Meet the Drop Vox app

Are you looking for a product or service that can help to make life easier
for you or a family
member or friend? Or maybe you are looking for a story to help motivate a
family member or friend who is struggling to deal with their loss of vision?
Not sure where to look?
Well, we have a nifty piece of info to share with you this week.
Enjoy!
The Sterling Creations team
Follow us on Twitter @accessibleworld

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Meet the Drop Vox app

I met this wonderful app in late 2014 and ever since I have been using it to
capture such things as precious moments, record memos and notes, and much
more.

I can definitely tell you that the Drop Vox app should be a part of your
daily life.
This app works with Dropbox. Dropbox is a free service that you can use to
share folders with others and anong computers, devices, and with friends.

DropVox allows you to record a message and it puts it into a specific folder
and you can access this from any of your devices where you have set up
dropbox.

There are two buttons for you to be aware of:
These are the begin recording button, and the settings button.
The first time you launch DropVox, you need to go into settings to set up
your login information.
Other settings include automatically start recording on launch, continue
recording in background or locked, and
pay sound at start and end of recording.

That’s it for this great little app and I hope you go out there and make
friends with it as soon as you can. It is available at the App store and
you can do this via your i device.

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Breakthrough Smart Watch Converts Text and Email into Braille Network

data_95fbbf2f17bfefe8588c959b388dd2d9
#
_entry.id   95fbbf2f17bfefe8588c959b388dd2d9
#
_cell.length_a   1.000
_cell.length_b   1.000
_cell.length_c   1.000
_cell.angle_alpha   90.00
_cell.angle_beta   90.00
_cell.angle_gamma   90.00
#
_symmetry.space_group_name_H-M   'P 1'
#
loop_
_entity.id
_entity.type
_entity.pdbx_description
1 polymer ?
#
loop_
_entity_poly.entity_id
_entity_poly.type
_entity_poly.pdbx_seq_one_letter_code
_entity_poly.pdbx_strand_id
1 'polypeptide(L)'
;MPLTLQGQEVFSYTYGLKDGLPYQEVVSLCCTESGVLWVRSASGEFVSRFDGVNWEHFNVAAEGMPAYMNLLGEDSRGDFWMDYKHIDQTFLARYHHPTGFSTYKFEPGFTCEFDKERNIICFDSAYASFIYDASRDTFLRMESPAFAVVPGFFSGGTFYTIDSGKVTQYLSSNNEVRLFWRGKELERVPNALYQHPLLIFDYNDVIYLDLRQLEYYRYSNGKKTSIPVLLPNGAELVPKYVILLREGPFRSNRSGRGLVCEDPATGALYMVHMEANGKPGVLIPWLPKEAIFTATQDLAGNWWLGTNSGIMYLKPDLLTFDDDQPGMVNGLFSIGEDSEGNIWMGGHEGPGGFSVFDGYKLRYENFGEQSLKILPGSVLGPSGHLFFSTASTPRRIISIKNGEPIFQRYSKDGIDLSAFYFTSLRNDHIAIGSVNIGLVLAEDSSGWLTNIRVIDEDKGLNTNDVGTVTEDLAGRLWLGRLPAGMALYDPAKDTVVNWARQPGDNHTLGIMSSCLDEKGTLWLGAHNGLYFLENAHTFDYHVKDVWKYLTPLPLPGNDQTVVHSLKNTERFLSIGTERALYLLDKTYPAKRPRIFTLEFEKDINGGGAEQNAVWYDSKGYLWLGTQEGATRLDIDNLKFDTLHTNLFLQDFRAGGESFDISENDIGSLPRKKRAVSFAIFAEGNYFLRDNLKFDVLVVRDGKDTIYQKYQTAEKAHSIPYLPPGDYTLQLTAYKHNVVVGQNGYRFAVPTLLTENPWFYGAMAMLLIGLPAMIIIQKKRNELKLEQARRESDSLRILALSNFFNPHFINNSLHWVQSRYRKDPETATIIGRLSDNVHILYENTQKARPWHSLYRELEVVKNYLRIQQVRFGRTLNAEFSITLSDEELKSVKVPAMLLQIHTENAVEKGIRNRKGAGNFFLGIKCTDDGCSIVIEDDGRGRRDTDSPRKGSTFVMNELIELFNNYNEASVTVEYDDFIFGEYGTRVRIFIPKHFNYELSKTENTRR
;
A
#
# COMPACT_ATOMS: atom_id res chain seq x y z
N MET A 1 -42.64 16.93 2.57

Each Wednesday, we will be bringing you an article of interest as it
pertains to the topic of accessibility and we hope you can use
it to become more familiar with this particular area.
This has become a rapidly growing and very important area and why?
Because the number of consumers in this market is growing and will continue
to do so for the forseeable future.
Governments, corporations, and individuals are paying more attention.
Please read on.
The Sterling Creations team
Follow us on Twitter @accessibleworld.

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A Dan Thompson contribution
Breakthrough Smart Watch Converts Text and Email into Braille Network

http://www.goodnewsnetwork.org/feel-this-smart-watch-convert-text-and-email-
into-braille/

The Dot Watch, which turns text messages into braille for the blind, is
being celebrated as the first major innovation for visually impaired readers
in nearly 15 years.

After seeing a blind classmate lugging around a heavy braille bible, which
contained only five percent of the contents of the holy book, Eric Ju Yoon
Kim was surprised that nothing like a Braille iPad existed.

So the University of Washington
student set out to
invent one.

His first product is a smart watch that raises and lowers pins on its face
to create four Braille characters at a time. The watch works with both iOS
and Android devices, allowing the blind
to immediately read texts,
alerts, and other short messages.

Electro-mechanical Braille
readers can translate text on computer screens in a method similar to the
DOT watch, but the bulky machines can cost more than $2,000.

His company, DOT Inc ,

http://fingerson.strikingly.com/

plans to sell their wearable device for about $300.

It’s impractical for reading longer text such as an e-book, so DOT Inc’s
next project is the world’s first Braille smart device which they plan to
deliver in 2017.

The DOT Pad will feature multiple layers of Braille pins, allowing a more
natural reading experience. The DOT Pad will also let users feel shapes,
math symbols, and read e-books.

Only about one percent of all books
in print have been translated for
the blind. Having a pocket device that could translate vast libraries of
e-books into Braille would write a whole new chapter in reading for the
blind.

A video can be watched at the link below.

If using a screenreader, once accessing the link press the letter b twice
to land on a “play” button then hit the spacebar.

.”
http://www.goodnewsnetwork.org/feel-this-smart-watch-convert-text-and-email-
into-braille/

Article by from “Good News.”

http://www.goodnewsnetwork.org/feel-this-smart-watch-convert-text-and-email-
into-braille/Terry Turner